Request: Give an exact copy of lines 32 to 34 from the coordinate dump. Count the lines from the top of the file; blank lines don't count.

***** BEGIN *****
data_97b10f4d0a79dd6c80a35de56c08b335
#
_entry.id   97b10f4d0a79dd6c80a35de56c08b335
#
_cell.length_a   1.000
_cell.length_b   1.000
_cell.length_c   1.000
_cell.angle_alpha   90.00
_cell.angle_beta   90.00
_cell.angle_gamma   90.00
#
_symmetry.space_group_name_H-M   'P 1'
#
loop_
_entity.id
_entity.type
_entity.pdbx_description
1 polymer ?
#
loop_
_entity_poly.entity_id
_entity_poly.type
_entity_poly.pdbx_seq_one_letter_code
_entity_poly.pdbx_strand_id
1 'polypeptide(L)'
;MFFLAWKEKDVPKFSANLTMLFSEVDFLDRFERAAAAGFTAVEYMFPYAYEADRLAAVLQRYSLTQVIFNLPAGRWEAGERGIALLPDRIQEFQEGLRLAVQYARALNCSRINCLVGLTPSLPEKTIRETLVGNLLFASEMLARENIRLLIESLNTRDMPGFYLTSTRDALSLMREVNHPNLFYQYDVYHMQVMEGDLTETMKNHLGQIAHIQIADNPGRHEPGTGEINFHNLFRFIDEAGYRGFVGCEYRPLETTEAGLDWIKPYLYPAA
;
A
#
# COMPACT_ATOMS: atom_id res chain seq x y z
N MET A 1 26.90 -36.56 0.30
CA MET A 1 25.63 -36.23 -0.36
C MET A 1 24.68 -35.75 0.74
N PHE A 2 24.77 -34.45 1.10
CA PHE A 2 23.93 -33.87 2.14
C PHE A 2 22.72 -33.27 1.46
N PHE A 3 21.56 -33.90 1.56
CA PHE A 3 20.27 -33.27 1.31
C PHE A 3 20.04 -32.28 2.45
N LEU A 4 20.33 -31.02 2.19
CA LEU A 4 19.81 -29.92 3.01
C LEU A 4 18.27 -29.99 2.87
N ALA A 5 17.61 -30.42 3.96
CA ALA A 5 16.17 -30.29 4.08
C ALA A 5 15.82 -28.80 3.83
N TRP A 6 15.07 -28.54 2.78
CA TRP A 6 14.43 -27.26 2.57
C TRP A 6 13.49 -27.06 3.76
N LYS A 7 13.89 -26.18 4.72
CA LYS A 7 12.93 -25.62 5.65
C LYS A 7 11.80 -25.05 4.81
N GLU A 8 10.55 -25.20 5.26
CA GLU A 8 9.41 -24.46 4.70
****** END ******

CA MET A 1 25.63 -36.23 -0.36
C MET A 1 24.68 -35.75 0.74
N PHE A 2 24.77 -34.45 1.10